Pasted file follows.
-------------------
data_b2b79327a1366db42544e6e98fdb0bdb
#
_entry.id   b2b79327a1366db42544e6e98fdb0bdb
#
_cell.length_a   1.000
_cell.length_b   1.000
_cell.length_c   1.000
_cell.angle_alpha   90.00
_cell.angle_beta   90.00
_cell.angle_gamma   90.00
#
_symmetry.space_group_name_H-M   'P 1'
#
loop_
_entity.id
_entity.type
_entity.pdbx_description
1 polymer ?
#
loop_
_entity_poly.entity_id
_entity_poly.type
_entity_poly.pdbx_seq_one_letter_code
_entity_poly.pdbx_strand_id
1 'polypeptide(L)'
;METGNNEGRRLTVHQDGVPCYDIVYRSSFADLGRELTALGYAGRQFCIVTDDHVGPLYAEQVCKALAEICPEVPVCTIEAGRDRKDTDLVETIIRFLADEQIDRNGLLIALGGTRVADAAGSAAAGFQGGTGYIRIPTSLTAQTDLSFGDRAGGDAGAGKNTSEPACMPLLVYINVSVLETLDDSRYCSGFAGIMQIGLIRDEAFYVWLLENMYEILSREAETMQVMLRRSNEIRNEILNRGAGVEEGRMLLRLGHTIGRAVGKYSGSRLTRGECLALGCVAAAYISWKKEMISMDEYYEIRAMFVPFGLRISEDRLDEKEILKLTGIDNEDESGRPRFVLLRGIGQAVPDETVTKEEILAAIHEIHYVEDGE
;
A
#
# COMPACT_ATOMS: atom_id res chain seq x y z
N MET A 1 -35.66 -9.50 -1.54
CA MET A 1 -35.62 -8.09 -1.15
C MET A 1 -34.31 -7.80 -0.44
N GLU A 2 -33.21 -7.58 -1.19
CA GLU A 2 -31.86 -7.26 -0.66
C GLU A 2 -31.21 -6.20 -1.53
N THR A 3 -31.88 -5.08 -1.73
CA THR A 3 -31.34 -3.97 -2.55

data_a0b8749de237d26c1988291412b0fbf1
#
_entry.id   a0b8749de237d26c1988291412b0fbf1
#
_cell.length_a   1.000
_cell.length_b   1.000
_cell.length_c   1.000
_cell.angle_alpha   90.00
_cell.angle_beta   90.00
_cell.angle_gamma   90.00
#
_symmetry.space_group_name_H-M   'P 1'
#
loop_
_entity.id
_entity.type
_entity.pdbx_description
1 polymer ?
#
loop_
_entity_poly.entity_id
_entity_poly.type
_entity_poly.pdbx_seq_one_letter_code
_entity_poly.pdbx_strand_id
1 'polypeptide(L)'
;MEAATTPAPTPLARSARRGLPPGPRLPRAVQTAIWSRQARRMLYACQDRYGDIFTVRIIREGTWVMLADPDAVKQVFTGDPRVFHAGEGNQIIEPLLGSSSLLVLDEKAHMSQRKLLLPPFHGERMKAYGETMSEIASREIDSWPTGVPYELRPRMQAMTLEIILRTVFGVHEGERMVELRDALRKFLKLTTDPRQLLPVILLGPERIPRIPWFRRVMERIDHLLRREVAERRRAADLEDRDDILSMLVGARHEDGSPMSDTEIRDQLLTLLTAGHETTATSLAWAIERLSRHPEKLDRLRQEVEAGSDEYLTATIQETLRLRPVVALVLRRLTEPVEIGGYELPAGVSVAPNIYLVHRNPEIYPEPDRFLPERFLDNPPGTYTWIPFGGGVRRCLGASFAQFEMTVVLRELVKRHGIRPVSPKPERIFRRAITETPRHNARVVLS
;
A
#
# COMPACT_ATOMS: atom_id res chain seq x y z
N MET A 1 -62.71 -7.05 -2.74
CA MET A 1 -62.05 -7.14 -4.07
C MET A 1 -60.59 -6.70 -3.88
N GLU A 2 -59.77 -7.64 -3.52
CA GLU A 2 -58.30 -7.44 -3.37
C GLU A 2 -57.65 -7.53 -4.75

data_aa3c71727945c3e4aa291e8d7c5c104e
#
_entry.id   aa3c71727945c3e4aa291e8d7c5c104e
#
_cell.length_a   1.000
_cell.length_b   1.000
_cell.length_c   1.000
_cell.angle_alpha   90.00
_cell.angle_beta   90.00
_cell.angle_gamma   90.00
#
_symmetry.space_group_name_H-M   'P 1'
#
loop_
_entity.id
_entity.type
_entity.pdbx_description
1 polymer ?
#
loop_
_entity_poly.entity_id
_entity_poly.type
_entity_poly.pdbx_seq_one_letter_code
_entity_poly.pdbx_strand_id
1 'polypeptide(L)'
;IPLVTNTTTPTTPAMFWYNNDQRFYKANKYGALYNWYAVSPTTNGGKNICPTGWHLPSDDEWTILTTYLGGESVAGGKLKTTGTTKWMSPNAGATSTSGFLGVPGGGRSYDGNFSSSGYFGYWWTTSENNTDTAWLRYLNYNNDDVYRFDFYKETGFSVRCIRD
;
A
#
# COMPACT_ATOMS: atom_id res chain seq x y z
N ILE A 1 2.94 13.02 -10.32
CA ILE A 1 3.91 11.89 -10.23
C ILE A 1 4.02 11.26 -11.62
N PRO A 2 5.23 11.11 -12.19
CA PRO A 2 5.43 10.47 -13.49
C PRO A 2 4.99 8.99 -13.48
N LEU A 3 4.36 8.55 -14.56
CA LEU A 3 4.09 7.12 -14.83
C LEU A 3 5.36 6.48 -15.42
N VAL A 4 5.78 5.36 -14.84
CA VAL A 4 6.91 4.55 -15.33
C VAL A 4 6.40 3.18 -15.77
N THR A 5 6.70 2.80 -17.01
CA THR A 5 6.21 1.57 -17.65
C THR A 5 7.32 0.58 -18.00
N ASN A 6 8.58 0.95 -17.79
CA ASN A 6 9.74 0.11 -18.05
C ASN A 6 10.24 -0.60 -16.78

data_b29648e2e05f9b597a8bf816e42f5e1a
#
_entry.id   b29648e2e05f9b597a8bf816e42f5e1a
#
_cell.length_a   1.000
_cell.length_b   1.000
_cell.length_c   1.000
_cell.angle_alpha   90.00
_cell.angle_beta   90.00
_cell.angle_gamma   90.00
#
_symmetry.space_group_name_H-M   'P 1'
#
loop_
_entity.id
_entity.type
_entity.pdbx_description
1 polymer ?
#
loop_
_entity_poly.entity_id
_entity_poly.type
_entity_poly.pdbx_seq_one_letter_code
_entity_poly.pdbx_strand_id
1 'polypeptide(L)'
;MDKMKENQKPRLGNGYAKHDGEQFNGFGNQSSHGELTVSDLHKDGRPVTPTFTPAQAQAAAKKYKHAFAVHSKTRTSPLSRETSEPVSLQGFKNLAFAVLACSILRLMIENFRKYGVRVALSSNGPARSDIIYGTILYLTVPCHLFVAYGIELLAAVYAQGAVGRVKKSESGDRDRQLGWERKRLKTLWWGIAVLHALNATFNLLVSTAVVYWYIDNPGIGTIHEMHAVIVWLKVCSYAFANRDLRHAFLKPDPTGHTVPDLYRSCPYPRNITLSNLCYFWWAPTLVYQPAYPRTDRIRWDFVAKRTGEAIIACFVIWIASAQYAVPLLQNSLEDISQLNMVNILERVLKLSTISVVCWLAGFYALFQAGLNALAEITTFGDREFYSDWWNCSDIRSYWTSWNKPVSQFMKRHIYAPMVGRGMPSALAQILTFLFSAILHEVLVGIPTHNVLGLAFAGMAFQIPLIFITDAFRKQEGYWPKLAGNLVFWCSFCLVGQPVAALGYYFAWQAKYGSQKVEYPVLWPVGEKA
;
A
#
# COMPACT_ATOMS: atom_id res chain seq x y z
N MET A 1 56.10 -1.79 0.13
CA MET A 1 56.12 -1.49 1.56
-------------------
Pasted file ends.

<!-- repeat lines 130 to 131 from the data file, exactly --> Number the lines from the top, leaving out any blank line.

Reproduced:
_cell.angle_alpha   90.00
_cell.angle_beta   90.00